Yissum and Vaxan Enter Licensing Agreement to Develop Nano-Based Conductive Inks

Yissum Research Development Company Ltd., the Technology Transfer Company of the Hebrew University of Jerusalem, and Vaxan Steel Co., Ltd., a leading Korean company in the field of innovative printing, signed a licensing and research agreement for the development of silver nanoparticles and silver-coated copper nanoparticles for conductive inks.

These inks can be utilized in a variety of printing technologies, including inkjet printing. The novel conductive inks were invented by Professor Shlomo Magdassi, Dr. Alexander Kamyshny and Michael Grouchko from the Institute of Chemistry at the Hebrew University.

According to the terms of the agreement, Yissum grants Vaxan a license to commercialize the technology exclusively in Asia, excluding Israel and former Soviet Union countries, and will receive in return research fees and royalties from future sales.

One of the exciting fields of the present and near future is printed electronics – the ability to print electric circuits on almost any surface, including paper, plastic, silicon and ceramics. Printed electronics are in use, or are considered for use in multiple applications, including displays and thin-film photovoltaics, radio frequency identification (RFID) tags, OLED lighting and sensors.

Conducting printing for the electronics industry is traditionally achieved by lithography and screen printing technologies. However, these methods are usually time consuming and expensive. Therefore, during recent years the printing electronics industry trends towards digital printing, with inkjet printing as the most appealing technology. In this printing technology, droplets of ink containing metallic nanoparticles are jetted from a micron size orifice, onto the substrate which can be a plastic sheet, a glass or a silicon wafer.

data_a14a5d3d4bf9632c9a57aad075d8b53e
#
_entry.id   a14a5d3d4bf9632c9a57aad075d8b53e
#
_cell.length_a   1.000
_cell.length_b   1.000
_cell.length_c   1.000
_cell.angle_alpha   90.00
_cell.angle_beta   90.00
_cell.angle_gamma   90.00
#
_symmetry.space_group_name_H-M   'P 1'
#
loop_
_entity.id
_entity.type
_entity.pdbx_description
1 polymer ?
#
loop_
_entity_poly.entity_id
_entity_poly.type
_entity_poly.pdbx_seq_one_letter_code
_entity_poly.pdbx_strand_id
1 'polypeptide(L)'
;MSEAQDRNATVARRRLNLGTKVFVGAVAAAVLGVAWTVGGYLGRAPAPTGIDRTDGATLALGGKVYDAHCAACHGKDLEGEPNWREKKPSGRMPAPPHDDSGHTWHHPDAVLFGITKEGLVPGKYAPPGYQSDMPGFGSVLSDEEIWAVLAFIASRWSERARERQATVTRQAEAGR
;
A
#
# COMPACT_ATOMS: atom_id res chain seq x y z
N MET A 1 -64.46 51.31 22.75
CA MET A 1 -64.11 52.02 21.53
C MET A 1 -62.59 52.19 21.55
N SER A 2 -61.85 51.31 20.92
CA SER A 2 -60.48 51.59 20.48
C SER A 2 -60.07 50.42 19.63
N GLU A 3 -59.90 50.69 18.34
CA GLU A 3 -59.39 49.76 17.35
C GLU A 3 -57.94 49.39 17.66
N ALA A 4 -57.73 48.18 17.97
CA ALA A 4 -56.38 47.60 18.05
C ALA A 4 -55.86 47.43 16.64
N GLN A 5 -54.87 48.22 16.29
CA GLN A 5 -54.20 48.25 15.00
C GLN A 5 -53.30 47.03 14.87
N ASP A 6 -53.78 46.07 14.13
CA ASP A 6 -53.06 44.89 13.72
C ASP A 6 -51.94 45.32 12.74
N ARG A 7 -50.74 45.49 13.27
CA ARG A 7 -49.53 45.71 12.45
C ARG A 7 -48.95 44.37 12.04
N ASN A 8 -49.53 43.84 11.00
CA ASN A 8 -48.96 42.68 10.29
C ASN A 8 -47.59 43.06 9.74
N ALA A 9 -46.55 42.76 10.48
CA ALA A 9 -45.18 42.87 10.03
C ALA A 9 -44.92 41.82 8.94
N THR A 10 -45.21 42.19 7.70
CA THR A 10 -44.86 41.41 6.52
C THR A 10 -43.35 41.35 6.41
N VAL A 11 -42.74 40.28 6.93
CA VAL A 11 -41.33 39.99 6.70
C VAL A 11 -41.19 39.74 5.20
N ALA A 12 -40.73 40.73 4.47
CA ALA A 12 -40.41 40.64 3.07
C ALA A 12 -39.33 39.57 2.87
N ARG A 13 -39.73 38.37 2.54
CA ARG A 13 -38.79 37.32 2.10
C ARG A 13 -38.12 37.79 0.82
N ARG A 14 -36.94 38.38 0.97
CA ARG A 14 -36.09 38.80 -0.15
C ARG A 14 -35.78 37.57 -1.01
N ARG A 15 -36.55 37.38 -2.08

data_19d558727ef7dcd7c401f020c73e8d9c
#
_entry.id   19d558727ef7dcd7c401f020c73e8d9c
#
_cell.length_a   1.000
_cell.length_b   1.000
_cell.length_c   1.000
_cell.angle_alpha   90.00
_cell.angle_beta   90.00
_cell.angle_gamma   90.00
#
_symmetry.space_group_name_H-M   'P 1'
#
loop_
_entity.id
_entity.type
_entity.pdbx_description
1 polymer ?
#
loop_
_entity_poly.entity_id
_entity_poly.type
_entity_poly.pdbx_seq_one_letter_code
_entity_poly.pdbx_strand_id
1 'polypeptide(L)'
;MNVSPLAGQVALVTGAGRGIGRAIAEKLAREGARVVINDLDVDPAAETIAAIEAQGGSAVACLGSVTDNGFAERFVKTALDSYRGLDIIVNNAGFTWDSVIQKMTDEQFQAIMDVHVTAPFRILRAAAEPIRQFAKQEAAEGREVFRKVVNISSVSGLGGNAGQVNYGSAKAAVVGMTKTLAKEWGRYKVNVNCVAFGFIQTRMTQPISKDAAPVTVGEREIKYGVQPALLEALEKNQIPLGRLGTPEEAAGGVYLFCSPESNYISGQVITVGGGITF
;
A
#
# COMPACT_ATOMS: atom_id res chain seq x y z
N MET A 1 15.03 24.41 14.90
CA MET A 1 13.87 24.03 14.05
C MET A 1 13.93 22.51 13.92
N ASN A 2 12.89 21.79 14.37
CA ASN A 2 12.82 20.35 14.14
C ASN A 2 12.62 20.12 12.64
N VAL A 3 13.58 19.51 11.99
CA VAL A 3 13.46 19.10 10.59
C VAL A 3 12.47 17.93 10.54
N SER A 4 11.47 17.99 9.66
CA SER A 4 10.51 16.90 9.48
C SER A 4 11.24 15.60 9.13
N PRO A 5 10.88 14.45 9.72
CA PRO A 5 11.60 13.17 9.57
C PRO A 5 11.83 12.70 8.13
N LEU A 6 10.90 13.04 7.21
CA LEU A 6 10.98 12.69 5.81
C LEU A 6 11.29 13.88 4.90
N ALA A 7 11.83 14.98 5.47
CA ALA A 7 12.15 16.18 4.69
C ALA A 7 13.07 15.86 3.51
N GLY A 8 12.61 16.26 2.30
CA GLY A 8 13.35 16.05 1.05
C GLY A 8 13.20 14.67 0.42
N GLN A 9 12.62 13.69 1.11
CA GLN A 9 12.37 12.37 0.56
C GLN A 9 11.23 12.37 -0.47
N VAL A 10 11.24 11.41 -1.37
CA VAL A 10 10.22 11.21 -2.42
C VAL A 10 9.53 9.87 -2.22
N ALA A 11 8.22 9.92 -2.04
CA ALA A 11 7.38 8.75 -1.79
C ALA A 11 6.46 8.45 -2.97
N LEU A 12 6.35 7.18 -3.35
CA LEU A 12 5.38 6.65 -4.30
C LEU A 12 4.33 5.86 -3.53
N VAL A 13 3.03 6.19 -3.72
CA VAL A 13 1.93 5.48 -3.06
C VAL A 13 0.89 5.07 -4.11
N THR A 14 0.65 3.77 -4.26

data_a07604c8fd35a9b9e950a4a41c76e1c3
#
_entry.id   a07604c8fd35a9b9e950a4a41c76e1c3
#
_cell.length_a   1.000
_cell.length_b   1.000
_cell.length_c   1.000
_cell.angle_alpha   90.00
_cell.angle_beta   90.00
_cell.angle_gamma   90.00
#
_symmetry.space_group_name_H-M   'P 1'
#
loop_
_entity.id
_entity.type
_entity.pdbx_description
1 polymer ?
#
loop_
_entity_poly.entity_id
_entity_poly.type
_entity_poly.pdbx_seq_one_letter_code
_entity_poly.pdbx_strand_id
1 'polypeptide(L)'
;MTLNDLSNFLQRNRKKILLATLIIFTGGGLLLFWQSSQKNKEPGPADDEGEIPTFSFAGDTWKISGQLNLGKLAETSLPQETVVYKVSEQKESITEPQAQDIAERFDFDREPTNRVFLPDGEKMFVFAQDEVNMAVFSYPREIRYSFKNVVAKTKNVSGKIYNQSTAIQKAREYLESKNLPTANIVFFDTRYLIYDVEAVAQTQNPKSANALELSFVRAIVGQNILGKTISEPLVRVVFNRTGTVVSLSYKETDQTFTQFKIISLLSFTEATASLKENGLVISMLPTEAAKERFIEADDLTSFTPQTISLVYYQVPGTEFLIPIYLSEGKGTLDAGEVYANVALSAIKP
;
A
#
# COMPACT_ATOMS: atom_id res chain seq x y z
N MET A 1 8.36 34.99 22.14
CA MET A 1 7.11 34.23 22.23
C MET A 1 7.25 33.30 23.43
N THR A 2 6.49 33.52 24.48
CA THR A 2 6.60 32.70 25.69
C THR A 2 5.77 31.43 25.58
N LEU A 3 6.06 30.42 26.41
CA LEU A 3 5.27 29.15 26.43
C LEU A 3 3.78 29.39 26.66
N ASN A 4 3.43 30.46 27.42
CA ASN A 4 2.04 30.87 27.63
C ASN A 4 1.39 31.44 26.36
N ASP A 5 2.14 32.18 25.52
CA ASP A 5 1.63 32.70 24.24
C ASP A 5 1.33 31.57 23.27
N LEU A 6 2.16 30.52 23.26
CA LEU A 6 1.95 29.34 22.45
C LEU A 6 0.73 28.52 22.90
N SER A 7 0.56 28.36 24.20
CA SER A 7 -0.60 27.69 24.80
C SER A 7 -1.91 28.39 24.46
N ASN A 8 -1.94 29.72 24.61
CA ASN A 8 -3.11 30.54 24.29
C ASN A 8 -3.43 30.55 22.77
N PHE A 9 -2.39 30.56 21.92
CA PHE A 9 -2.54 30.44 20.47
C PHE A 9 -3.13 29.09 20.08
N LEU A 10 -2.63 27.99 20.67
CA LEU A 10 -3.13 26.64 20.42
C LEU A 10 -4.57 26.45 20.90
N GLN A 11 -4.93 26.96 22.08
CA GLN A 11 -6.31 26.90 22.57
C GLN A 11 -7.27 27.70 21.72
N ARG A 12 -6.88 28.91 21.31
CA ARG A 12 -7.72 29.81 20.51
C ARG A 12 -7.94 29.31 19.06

Silver nanoparticles are particularly appealing for inkjet printing, since silver is the most conductive of the metals, and in contrast to other metals, oxidation does not harm the conductivity of the final film. For this reason, silver was the first material used for inks and conductive printing on a wide scale. Copper, on the other hand, is much cheaper than silver (at about 1/100 the cost of silver), but is readily oxidized by air, thereby becoming non-conductive. Prof. Magdassi and his colleagues invented copper nanoparticles that are covered by a thin layer of silver, thereby producing cheap, conductive, air-stable particles that can be readily used as conductive ink for a variety of applications.

"We are proud that the Hebrew University has had the opportunity to take part in this collaboration, and hope to strengthen our ties with the Korean industry in the future," said Yaacov Michlin, CEO of Yissum. "We are confident that our new partners will help us in introducing this invention to the market."

Mr. Duek Chi Lee, the CEO of VAXAN, said, "The nanotechnology application which we have licensed from Yissum will be applied to semiconductors, IT, LED, and OLED industries. We are certain that this technological innovation will be an international success in electronic markets of the future. Once again, I would like to thank Yissum, Prof. Magdassi and GlobalTech Korea who helped promote this collaboration between Korea and Israel."

Mr. Hyunsung Kim, from GlobalTech Korea, said, "We are very excited with this agreement, which marks the first commercial collaboration between an Israeli university and a Korean company. We at GlobalTech Korea's Tel Aviv office will continue to do our best to advance future R&D collaboration between the two countries."

Source: http://www.yissum.co.il/

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